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Rowi Kiwi (Apteryx rowi ) is a endemic, nationally vulnerable member of the kiwi family (Apterygidae). They are the rarest of the five species of kiwi. They are also known as the Okarito kiwi or Okarito brown kiwi as there is now only one natural population in Okarito forest on the West Coast of New Zealand’s South Island.

As part of Operation Nest Egg (ONE). Rowi Kiwi are translocated to two predator-free islands in the Marlborough Sounds where they grow safely away from predators. Once they can look after themselves, they are returned to the Okarito forest to add to the breading numbers.

The Rowi Kiwi are flightless, with tiny vestigial wings and no tail. They are nocturnal, therefore more often heard than seen. The males gives a repeated high-pitched ascending whistle, while the females give a deeper throaty cry. Predominantly pale greyish brown, streaked lengthways with brown and black; many birds have occasional white facial feathers. Their feather tips feel soft, they have a long and pale bill, short pale legs, toes and claws.

The adult birds are about 40cm long and the average weight of a male Rowi Kiwi is 1.6 to 2.4 kg and 2 to 2.5 kg for females.

Kiwi eggs are massive in comparison to the bird’s size, weighing around 400 g each – around 20% of the female’s bodyweight!

Incubation is shared between the parents, with males doing about 60% of the egg sitting.

All kiwi chicks are self-sufficient as soon as they hatch. Rowi Kiwi juveniles often stay with their family group for 4–5 years, sharing their burrow and helping to raise younger siblings. This is different to brown kiwi, where the chicks are completely independent from at least two months of age.

Rowi Kiwis are slow breeders, normally laying just one egg per year but can have two clutches in one breeding season if the first fails or up to three clutches a season if the eggs are removed as part of Operation Nest Egg.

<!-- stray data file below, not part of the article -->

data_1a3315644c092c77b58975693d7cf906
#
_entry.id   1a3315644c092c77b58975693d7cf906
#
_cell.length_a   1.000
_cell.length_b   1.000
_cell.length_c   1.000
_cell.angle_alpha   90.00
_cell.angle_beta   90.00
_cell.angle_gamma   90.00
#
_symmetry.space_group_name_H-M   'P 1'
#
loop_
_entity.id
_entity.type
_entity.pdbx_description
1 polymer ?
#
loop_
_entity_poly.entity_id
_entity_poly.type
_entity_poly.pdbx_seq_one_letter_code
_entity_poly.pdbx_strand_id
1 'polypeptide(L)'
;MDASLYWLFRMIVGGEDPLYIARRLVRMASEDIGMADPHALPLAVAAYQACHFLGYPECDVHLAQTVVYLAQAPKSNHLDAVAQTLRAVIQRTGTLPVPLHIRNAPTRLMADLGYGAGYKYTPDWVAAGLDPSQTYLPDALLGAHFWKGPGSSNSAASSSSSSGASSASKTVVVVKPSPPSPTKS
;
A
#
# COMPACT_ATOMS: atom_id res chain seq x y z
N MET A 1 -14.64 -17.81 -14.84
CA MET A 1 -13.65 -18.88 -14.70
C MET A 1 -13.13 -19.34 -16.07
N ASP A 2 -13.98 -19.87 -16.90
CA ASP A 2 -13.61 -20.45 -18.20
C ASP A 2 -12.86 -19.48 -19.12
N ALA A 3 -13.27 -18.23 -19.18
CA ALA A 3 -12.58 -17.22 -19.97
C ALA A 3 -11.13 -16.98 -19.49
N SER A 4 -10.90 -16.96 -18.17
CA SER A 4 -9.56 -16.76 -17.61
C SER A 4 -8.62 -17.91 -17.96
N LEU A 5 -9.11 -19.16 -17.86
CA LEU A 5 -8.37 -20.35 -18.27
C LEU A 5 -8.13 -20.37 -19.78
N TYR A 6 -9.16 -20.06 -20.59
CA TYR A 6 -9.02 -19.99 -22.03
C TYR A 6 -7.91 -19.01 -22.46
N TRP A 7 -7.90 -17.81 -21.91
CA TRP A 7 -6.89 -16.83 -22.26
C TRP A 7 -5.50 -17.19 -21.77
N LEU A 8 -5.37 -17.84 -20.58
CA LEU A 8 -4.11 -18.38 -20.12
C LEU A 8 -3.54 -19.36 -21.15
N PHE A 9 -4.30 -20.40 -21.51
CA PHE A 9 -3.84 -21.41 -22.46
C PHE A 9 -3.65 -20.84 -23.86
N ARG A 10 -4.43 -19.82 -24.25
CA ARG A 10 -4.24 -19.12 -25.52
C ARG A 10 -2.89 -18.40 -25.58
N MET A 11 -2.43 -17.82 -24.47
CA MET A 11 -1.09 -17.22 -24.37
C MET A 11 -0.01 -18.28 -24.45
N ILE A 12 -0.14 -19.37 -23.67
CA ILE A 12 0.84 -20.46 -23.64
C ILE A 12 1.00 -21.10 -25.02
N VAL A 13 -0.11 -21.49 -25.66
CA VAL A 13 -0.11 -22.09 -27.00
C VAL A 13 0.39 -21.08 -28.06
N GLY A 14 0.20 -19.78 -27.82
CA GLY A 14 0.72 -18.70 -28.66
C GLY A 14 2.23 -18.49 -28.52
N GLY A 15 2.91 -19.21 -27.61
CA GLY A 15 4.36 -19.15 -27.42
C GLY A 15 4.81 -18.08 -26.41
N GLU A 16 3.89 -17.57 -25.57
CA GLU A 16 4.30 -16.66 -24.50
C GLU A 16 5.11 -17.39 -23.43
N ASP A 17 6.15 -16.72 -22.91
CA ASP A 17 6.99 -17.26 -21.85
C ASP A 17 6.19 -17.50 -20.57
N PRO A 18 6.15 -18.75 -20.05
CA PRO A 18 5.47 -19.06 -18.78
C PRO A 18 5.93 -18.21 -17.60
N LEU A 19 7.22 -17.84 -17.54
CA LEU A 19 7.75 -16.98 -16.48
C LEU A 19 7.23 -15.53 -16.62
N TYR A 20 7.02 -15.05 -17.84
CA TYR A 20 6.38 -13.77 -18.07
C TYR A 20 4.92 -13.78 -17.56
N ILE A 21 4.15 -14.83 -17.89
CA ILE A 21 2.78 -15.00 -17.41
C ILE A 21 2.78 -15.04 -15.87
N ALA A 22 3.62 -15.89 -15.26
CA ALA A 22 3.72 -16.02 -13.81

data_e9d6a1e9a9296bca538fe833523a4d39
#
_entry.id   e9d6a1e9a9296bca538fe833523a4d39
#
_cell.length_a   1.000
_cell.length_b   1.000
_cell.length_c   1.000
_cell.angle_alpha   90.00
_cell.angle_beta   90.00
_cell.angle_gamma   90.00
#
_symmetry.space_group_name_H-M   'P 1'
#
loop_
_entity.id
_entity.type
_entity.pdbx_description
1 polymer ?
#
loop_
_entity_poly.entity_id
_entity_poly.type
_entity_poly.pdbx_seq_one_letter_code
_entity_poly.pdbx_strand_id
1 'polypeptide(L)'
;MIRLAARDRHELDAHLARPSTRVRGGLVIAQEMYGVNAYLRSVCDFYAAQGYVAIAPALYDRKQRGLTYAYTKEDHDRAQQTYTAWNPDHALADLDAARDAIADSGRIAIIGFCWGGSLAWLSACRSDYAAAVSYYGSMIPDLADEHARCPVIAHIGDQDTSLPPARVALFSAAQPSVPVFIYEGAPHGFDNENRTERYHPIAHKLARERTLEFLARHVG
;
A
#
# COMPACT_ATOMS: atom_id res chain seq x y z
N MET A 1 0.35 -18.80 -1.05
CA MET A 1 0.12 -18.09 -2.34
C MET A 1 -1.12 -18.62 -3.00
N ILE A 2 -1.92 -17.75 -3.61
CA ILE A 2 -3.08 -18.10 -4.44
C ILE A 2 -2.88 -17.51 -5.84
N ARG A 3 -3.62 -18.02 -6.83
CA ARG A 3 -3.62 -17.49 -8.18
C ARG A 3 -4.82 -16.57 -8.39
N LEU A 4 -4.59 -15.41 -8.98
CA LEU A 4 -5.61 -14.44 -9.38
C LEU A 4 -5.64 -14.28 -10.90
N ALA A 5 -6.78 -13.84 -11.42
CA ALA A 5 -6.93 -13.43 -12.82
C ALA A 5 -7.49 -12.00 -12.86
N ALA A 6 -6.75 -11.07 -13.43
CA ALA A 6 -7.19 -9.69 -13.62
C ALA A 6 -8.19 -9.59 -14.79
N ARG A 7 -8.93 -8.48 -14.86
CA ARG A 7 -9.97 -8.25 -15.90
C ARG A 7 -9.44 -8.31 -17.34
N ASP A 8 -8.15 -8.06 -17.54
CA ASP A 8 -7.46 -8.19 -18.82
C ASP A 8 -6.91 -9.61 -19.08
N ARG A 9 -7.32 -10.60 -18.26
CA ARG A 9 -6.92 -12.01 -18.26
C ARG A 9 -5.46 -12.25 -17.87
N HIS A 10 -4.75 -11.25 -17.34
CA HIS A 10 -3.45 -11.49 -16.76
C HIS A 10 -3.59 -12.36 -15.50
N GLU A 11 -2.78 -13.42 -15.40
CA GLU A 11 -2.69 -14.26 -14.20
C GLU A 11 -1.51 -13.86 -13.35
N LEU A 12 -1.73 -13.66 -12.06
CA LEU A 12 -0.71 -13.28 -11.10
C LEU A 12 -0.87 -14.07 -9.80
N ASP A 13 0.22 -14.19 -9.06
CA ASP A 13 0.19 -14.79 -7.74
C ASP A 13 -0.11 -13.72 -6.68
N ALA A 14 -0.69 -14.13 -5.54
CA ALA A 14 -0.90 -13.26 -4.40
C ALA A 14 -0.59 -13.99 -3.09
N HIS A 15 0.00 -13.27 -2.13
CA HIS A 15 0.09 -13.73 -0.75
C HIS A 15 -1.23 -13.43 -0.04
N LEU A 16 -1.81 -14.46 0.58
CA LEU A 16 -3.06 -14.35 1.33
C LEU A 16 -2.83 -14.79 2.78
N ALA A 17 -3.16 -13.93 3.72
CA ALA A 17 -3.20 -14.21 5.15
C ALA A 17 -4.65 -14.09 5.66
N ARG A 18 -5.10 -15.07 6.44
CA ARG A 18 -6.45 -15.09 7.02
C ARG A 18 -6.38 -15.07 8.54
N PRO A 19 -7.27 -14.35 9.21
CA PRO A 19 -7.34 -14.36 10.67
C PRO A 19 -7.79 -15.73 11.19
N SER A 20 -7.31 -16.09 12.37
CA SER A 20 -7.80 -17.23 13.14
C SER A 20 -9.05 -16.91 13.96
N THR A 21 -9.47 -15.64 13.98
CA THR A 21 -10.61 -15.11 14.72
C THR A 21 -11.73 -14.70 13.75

How you can help kiwi

  • Dogs are strictly prohibited in kiwi sanctuaries. Make sure you know where your dog is at all times.
  • Report any dogs seen in kiwi sanctuaries to DOC.
  • Do not release unwanted cats or ferrets into the wild. They will kill kiwi and other birds.
  • Keep your speed down. Watch out for birds on roads when travelling near a kiwi sanctuary after dark.
When visiting parks, beaches, rivers, and lakes
  • Check for pests when visiting pest-free islands.
  • Leave nesting birds alone.
  • Use available access ways to get to the beach.
  • Avoid leaving old fishing lines on beaches or in the sea.
  • Follow the water care code and local navigation bylaws.
  • Don’t drive on riverbeds, or keep to formed tracks if you have to.
When out with your dog
  • Only take dogs to areas that allow them, and keep them under control.
  • If you come across wildlife put your dog on a lead and lead it away.
  • Warn other dog owners at the location.
  • Notify DOC if you see wildlife being harassed by people or dogs.
Other ways to help
  • Get your dog trained in avian awareness.
  • Volunteer to control predators and restore bird habitats.
  • Set predator traps on your property.
  • Keep your cat in at night.
Call 0800 DOC HOT (0800 362 468) immediately if you see anyone catching, harming or killing native wildlife.

Get involved!

The animals and plants of Tōtaranui need your help now!